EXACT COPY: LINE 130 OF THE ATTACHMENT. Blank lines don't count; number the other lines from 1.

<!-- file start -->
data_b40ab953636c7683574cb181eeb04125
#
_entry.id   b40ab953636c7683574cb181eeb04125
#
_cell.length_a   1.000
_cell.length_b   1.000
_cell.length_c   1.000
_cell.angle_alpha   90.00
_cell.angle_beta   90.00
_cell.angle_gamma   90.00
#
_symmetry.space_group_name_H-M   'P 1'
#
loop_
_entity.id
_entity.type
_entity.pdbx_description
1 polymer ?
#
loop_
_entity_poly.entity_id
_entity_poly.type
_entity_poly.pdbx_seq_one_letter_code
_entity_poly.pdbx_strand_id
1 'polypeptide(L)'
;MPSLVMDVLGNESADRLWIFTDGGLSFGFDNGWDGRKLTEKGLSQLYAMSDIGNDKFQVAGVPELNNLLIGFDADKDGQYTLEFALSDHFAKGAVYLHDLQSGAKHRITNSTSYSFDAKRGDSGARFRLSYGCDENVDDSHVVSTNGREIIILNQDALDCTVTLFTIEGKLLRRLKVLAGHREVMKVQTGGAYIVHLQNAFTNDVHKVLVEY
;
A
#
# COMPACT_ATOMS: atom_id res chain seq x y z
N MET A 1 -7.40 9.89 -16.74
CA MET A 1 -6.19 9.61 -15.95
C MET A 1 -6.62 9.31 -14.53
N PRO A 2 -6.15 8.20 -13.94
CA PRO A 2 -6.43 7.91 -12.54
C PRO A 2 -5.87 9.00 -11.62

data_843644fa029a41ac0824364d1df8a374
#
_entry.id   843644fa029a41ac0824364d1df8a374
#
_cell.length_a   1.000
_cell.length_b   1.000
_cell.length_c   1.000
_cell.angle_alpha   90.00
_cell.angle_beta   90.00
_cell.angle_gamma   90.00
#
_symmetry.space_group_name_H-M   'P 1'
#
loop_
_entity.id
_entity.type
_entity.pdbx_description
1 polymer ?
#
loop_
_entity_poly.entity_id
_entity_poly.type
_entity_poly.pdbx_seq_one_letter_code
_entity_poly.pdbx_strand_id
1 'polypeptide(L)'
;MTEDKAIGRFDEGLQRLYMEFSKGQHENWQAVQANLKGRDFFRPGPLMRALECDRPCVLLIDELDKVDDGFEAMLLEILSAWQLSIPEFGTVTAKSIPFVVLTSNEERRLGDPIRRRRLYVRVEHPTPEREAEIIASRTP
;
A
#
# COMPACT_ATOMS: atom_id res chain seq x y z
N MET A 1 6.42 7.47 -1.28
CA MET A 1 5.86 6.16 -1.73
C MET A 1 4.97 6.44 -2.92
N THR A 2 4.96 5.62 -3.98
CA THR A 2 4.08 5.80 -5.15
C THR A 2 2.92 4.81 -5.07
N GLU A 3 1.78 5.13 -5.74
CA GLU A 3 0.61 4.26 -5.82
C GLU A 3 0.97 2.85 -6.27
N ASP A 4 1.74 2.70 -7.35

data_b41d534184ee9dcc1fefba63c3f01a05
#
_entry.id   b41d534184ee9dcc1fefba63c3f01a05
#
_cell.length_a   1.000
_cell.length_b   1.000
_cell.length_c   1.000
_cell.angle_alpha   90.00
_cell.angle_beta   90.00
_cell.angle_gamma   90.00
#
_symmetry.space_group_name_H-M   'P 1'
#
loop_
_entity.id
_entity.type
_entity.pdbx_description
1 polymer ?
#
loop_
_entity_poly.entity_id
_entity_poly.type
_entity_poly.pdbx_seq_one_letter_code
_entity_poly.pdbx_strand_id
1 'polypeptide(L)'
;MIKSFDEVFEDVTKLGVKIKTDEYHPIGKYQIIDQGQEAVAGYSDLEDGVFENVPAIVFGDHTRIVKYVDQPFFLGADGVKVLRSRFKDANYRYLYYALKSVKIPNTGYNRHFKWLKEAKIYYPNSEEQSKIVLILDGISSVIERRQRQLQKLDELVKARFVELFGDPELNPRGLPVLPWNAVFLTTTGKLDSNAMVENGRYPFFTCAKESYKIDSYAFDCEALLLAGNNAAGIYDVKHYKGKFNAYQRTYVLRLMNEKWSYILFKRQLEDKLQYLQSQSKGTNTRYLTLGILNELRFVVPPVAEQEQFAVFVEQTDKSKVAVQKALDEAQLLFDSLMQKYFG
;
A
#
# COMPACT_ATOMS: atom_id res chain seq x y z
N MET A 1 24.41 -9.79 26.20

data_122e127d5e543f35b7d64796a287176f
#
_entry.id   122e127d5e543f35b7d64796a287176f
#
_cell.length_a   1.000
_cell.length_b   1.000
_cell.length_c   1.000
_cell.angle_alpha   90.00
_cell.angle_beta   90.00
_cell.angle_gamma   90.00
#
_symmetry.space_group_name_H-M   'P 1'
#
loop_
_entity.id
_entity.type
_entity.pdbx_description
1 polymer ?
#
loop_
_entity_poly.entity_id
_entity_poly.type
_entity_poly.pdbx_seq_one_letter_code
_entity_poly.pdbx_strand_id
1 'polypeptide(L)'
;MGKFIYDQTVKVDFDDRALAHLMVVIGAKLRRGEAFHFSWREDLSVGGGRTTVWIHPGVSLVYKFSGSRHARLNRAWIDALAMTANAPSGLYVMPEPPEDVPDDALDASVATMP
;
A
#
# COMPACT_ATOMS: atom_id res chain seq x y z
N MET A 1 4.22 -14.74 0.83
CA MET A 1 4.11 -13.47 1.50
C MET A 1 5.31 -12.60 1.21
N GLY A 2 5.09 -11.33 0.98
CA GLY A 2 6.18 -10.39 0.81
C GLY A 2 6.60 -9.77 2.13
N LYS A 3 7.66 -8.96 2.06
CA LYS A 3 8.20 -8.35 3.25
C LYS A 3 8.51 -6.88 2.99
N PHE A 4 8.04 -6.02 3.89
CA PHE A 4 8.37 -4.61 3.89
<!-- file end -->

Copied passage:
_entity_poly.pdbx_seq_one_letter_code